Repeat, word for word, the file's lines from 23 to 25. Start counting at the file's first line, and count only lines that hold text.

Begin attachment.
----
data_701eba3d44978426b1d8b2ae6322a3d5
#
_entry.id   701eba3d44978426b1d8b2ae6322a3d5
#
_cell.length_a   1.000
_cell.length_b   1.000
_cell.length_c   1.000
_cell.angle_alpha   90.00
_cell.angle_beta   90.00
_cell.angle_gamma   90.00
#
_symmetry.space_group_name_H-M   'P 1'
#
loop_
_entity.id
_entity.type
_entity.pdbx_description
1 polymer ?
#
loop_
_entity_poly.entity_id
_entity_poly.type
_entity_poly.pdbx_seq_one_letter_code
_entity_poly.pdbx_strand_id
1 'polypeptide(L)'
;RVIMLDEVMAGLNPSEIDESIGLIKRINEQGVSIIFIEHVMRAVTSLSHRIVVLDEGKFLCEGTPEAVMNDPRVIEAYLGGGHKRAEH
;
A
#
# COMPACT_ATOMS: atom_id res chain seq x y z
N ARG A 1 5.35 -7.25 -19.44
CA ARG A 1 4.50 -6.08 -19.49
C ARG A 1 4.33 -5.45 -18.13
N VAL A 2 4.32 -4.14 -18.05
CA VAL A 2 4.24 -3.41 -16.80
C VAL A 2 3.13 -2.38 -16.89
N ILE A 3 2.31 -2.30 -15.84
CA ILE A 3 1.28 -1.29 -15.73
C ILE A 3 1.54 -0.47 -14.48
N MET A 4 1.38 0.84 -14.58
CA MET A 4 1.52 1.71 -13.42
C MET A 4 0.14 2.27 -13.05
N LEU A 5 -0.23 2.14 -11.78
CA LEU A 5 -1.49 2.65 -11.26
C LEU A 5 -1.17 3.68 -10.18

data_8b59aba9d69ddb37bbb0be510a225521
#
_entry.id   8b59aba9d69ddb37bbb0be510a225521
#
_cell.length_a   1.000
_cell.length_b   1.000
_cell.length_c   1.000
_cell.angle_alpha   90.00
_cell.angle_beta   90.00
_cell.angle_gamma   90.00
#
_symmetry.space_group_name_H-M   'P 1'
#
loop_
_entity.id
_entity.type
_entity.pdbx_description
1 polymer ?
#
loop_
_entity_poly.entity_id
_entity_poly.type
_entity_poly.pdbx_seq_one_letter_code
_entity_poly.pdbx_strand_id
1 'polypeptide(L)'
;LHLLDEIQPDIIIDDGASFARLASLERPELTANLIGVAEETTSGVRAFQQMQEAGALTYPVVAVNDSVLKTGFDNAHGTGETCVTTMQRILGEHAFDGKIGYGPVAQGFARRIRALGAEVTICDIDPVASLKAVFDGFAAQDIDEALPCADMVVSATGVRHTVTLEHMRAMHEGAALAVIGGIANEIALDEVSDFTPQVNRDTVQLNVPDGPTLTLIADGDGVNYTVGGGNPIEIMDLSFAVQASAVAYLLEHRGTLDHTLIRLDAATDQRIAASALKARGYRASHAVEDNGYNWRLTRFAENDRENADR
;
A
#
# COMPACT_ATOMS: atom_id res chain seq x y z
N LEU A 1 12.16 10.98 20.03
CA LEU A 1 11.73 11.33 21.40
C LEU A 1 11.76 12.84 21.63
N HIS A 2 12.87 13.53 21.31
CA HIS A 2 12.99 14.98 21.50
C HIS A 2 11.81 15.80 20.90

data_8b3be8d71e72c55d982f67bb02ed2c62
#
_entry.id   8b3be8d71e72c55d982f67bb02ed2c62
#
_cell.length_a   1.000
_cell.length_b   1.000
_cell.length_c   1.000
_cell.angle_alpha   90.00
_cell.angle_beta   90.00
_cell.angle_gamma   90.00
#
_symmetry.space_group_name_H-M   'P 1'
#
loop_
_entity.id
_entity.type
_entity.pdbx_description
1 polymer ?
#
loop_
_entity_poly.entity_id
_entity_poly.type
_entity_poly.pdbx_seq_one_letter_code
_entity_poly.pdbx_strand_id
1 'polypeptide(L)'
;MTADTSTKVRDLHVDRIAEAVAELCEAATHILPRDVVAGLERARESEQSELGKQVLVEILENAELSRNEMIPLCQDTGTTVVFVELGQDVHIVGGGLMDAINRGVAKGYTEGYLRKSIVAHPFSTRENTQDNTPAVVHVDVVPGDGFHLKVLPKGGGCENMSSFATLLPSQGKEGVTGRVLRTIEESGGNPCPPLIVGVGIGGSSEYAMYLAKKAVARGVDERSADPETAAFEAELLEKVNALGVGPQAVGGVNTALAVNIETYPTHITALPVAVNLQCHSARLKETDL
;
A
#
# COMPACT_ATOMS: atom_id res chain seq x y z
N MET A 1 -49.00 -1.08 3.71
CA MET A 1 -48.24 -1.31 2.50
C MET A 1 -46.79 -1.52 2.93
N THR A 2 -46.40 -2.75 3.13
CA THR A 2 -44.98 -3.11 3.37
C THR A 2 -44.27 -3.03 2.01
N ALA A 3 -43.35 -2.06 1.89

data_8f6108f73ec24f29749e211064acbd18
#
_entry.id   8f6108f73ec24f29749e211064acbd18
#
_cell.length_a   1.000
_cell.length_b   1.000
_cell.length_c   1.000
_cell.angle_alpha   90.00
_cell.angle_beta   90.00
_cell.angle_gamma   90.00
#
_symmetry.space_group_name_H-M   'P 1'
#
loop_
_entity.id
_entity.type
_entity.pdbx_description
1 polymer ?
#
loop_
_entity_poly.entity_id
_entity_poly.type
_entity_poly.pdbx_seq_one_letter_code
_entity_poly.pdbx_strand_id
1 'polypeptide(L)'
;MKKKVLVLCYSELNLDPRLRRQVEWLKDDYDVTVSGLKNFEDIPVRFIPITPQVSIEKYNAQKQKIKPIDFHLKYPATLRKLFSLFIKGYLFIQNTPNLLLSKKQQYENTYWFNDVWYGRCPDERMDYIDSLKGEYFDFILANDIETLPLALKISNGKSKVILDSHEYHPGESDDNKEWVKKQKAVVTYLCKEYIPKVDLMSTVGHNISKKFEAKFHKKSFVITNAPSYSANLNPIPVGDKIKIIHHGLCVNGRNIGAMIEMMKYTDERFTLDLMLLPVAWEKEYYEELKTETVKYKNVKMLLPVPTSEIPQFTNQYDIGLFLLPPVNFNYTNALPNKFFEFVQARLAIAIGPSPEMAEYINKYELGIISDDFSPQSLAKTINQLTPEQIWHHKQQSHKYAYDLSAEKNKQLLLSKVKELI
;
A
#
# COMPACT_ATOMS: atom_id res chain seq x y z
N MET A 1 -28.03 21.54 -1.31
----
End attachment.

_entity_poly.pdbx_seq_one_letter_code
_entity_poly.pdbx_strand_id
1 'polypeptide(L)'